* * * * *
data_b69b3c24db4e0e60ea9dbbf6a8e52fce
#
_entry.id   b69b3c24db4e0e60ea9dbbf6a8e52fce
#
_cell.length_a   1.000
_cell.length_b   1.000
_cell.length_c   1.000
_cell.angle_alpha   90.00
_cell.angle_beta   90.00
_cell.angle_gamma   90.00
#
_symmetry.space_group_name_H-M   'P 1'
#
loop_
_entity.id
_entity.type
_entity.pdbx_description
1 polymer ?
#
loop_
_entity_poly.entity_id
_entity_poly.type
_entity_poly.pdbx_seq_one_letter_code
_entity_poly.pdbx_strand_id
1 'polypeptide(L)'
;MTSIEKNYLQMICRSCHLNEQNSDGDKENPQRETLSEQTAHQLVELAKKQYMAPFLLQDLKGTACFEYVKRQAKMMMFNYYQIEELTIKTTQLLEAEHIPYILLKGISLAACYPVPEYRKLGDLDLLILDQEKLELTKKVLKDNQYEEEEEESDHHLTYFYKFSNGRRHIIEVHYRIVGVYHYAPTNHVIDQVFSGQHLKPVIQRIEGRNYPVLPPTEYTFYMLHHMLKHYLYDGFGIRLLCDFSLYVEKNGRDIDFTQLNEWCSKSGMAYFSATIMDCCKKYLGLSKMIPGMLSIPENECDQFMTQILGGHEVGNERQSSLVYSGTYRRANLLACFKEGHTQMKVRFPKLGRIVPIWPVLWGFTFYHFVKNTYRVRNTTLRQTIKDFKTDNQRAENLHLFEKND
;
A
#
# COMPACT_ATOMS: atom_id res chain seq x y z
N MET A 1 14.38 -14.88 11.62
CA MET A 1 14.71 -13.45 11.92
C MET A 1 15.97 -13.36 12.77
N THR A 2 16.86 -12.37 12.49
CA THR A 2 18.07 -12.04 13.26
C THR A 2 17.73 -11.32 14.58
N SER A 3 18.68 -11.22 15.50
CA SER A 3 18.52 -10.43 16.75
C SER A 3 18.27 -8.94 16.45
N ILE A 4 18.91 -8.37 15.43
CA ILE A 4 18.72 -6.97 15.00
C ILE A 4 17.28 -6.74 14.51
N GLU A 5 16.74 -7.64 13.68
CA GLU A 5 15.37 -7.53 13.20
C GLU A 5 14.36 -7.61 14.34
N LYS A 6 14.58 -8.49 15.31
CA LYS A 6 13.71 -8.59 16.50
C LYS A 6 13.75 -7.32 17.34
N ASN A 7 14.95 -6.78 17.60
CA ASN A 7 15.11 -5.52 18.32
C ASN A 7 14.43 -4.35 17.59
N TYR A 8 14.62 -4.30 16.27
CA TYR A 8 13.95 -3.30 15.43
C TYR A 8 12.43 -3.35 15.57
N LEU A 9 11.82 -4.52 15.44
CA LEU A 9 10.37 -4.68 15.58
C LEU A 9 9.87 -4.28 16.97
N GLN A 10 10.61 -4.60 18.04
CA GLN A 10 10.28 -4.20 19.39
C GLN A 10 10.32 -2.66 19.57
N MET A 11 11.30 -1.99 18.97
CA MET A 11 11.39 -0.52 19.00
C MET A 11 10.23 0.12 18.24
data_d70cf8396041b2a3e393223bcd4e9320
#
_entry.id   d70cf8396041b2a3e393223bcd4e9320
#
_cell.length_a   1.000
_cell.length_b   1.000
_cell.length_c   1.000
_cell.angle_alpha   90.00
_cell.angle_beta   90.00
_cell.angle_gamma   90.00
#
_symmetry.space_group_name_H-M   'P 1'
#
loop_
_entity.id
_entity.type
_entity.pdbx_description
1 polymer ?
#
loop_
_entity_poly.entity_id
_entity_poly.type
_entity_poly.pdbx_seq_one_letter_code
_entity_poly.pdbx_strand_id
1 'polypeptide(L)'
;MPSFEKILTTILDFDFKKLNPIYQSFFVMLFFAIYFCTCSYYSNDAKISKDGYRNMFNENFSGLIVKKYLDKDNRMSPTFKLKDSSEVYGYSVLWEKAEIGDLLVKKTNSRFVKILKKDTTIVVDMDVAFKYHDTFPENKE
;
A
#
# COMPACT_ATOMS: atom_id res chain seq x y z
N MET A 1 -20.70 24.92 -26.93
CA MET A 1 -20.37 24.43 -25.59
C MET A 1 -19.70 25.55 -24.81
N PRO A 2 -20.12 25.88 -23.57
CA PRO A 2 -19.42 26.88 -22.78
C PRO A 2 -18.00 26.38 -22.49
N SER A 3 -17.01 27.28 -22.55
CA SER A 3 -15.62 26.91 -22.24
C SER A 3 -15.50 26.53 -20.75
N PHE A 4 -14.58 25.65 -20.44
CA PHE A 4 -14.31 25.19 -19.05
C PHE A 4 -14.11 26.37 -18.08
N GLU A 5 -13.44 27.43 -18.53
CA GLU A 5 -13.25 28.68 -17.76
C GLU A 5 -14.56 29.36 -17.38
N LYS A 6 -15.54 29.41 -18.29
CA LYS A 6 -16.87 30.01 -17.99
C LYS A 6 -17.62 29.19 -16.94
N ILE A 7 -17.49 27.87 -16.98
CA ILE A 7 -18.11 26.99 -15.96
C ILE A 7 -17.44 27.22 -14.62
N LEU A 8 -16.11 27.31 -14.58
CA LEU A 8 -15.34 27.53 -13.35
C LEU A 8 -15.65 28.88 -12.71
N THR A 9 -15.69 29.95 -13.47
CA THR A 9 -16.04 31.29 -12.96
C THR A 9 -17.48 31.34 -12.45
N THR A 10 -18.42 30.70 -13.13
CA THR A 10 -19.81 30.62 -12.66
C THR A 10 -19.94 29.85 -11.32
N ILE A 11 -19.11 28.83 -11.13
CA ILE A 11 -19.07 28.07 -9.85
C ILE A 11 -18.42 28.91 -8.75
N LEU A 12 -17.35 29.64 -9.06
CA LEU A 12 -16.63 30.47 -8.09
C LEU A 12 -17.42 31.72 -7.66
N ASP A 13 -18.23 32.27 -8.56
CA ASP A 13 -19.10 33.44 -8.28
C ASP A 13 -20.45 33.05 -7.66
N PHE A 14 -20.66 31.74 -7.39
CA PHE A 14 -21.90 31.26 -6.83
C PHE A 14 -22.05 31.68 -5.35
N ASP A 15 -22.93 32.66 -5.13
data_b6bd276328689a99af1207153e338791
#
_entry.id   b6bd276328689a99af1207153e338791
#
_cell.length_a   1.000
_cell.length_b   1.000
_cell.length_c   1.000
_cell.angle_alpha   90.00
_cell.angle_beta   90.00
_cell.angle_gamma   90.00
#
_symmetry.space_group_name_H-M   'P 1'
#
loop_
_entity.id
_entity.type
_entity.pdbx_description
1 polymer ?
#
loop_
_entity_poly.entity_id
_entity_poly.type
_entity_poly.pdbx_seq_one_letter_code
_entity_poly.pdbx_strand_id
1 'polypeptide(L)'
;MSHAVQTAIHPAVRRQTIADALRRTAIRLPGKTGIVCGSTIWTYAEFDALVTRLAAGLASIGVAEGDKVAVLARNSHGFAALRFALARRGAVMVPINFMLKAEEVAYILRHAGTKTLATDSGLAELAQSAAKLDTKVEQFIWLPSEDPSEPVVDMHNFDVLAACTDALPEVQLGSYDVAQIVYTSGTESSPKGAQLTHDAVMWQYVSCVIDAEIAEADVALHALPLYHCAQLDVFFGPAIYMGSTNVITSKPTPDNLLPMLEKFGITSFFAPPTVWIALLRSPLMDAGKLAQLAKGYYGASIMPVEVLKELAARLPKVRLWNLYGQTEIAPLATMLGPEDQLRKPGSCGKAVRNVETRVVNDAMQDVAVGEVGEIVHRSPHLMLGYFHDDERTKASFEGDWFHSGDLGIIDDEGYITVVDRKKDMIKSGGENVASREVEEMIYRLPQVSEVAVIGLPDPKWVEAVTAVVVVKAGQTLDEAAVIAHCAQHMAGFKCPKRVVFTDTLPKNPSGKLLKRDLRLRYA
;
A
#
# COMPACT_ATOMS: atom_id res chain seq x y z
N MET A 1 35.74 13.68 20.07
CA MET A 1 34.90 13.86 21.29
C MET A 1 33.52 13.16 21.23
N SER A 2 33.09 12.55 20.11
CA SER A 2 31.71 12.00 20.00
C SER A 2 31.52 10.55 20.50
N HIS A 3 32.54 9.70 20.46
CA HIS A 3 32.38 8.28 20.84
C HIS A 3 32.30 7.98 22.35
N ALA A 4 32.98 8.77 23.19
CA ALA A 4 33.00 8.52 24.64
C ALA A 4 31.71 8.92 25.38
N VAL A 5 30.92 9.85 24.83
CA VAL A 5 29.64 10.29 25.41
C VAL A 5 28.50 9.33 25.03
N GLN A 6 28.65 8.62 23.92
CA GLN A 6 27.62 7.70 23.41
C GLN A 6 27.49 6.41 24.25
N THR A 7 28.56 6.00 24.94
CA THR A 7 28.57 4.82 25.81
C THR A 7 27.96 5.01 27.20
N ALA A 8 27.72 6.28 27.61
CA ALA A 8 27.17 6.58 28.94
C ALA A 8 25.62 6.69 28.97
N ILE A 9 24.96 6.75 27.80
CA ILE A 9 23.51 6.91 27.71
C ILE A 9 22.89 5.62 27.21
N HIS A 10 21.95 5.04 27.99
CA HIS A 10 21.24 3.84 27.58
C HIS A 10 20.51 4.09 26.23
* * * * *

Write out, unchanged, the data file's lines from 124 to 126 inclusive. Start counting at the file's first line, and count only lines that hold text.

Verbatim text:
N ILE A 11 -19.11 28.83 -11.13
CA ILE A 11 -19.07 28.07 -9.85
C ILE A 11 -18.42 28.91 -8.75